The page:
In the Kuusa age grade, the men will be officially elected, while in the Doorii, they will be allowed to have wives. These two stages prepare the men for leadership, they learn Oromo history, administration, as well as other tactics and necessary information that will help their tenure. When they reach the Gadaa grade they assume full leadership powers.
1. Dabballee (0-8 years of age)
2. Folle or Gamme Titiqaa (8-16 years of age)
3. Qondaala or Gamme Gurgudaa (16-24 years of age)
4. Kuusa (24-32 years of age)
5. Raaba Doorii (32-40 years of age)
6. Gadaa (40-48 years of age)
7. Yuba I (48-56 years of age)
8. Yuba II (56-64 years of age)
9. Yuba III (64-72 years of age)
10. Gadamojjii (72-80 years of age)
11. Jaarsa (80 and above years of age)
The Gadaa consists of nine officials who are in charge of different offices;
1. Abbaa Bokku – President
2. Abbaa Bokku – First Vice-President
3. Abbaa Bokku – Second Vice-President
4. Abbaa Chaffe – Chairman of the Assembly (Chaffe)
5. Abbaa Dubbi – Speaker who presents the decision of the praesidium to the Assembly
6. Abbaa Seera – Memoriser of the laws and the results of the Assembly’s deliberations.
7. Abbaa Alanga – Judge who executes the decision
8. Abbaa Duula – In charge of the army
9. Abbaa Sa’a – In charge of the economy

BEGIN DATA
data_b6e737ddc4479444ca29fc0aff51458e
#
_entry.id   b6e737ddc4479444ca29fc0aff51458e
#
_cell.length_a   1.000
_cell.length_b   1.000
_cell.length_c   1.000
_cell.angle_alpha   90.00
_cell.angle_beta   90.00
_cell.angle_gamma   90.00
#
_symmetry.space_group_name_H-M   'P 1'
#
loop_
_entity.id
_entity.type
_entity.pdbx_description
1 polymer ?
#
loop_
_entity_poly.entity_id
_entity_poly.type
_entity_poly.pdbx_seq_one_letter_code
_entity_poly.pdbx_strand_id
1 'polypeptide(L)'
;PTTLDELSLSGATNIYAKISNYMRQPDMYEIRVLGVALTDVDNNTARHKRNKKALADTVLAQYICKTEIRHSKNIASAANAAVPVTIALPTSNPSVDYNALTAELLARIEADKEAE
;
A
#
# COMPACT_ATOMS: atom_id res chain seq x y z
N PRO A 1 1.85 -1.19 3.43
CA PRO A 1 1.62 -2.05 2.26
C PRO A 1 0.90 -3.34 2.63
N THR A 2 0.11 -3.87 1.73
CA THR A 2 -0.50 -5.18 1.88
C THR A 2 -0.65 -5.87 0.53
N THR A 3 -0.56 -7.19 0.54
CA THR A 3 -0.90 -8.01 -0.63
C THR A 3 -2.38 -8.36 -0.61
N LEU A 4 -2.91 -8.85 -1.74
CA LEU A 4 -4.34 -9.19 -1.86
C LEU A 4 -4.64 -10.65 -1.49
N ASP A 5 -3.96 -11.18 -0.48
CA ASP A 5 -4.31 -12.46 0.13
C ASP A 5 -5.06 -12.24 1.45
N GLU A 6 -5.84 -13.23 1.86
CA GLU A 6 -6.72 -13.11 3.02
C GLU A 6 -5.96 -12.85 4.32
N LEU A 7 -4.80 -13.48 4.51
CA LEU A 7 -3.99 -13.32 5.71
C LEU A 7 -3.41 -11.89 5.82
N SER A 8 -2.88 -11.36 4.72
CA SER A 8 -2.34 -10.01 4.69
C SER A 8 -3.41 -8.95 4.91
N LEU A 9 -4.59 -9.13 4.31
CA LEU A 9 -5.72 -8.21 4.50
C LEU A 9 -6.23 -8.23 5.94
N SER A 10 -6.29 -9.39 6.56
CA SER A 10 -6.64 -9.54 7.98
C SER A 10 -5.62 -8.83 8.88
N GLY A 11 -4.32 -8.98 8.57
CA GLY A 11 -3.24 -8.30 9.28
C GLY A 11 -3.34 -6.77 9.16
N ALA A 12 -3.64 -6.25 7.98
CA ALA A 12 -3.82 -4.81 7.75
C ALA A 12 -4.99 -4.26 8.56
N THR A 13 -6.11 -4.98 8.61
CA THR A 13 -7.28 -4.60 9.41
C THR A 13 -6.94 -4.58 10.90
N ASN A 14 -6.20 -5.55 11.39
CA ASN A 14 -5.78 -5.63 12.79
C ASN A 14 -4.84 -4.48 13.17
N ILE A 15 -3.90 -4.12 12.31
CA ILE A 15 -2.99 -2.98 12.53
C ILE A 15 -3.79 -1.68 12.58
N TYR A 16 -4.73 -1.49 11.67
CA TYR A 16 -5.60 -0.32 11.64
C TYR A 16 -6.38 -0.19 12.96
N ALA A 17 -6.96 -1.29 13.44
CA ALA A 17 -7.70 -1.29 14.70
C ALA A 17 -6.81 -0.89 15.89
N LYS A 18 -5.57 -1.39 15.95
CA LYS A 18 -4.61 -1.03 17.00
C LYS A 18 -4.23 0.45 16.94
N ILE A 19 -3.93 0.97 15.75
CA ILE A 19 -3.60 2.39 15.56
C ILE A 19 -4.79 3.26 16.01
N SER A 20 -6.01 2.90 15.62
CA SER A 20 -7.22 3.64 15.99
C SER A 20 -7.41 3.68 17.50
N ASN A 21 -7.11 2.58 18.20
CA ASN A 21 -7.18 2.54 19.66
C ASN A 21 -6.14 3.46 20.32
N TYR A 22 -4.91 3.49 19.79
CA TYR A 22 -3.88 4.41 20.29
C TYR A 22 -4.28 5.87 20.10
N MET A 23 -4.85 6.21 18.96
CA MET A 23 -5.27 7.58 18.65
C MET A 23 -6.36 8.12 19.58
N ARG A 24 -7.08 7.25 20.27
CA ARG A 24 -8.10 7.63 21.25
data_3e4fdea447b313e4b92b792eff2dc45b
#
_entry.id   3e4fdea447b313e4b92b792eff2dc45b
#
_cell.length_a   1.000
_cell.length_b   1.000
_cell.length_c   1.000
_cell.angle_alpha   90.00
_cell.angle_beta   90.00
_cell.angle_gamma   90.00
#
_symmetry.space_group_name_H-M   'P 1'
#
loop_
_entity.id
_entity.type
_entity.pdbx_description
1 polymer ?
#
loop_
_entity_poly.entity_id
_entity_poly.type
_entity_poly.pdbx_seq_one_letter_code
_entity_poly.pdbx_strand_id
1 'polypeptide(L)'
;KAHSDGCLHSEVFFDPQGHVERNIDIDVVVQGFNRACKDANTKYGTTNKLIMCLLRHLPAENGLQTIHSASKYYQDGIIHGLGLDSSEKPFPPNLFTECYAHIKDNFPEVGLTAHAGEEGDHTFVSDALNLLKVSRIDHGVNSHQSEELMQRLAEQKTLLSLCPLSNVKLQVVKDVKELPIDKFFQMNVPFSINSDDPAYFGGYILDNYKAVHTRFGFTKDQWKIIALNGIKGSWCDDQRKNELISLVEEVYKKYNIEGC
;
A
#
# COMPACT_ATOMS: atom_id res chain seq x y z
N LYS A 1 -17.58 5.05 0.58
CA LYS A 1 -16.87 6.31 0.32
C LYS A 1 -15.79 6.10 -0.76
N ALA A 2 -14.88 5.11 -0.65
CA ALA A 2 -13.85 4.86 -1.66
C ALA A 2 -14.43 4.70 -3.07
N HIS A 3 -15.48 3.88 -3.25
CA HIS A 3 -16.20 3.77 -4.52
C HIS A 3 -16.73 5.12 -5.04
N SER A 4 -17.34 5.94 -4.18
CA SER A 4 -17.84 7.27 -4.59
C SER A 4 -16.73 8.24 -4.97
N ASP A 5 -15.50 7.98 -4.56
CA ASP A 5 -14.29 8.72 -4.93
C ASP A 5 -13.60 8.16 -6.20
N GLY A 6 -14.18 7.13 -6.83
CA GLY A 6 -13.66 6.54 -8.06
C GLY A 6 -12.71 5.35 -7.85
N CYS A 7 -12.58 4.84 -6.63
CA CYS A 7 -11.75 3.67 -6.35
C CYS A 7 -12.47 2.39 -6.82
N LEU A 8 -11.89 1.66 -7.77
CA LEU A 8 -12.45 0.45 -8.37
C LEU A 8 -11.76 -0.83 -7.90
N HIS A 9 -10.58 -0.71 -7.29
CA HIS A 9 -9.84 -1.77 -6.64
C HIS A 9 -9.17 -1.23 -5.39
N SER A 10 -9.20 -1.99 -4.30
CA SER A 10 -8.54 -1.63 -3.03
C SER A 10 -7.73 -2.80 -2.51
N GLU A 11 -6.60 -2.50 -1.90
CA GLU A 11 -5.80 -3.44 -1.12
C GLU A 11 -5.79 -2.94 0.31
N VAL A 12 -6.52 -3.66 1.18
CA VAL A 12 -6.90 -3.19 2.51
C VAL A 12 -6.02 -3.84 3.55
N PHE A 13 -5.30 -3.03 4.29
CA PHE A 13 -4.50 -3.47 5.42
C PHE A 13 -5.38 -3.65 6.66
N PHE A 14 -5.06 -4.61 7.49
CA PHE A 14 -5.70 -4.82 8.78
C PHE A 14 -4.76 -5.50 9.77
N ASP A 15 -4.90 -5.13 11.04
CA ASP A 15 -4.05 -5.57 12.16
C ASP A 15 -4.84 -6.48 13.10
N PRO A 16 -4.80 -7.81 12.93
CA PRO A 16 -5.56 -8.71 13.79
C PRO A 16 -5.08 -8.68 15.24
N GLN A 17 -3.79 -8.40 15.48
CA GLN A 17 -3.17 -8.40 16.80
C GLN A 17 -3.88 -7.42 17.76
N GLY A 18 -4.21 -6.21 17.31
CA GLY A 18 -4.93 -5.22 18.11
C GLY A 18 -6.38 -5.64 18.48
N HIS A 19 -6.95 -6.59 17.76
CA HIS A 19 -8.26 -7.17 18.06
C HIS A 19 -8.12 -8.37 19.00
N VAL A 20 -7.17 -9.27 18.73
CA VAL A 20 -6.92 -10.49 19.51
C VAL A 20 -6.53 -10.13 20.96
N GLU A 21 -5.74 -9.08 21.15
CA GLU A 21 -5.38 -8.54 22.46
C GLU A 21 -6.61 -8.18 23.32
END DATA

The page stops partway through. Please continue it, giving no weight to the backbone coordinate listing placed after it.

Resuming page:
The Oromians have a unique flag which is a symbol of their own social, political and legal system. The flag, known as “Fajji Baqqala” in the Oromo language, is made up of the colours of the Qaallu turban (surri ruufa) and has three horizontally equal stripes: black at the top, red in the centre and white at the bottom.
Each of the colours represents something. The black at the top represents those who are yet to enter active life and are generally considered as the unknown. The red colour represents those in active life found in different institutions. They are regarded as the people’s light.
The white colour at the tail end represents those who had passed the stage of active life. It also represents the age of retirement.
The Language Of Oromo People
The Oromos speak the Oromo language called Afaan Oromoo. The Afaan Oromoo is a Cushitic language which has numerous variations spoken by over thirty million people. Other ethnic groups like the Sidama, Berta, Adare, Annuak, Koma, Kulo, Kaficho, and Guraghe also speak the Oromo language in addition to their own languages.
Afaan Oromoo is the third most widely spoken language in Africa, after Arabic and Hausa and the second most widely spoken indigenous language in Africa south of the Sahara.
Early Oromo people relied on vocal communication rather than written words to tell their story. Until recently, Oromos were denied the right to develop their language, literature, and alphabet. For almost a century, it was a crime to write in this language but with the rise of the Oromo national movement, Oromo scholars adopted Latin script (the alphabet used for English and most other European languages) in the early 1970s, and began to teach reading and writing.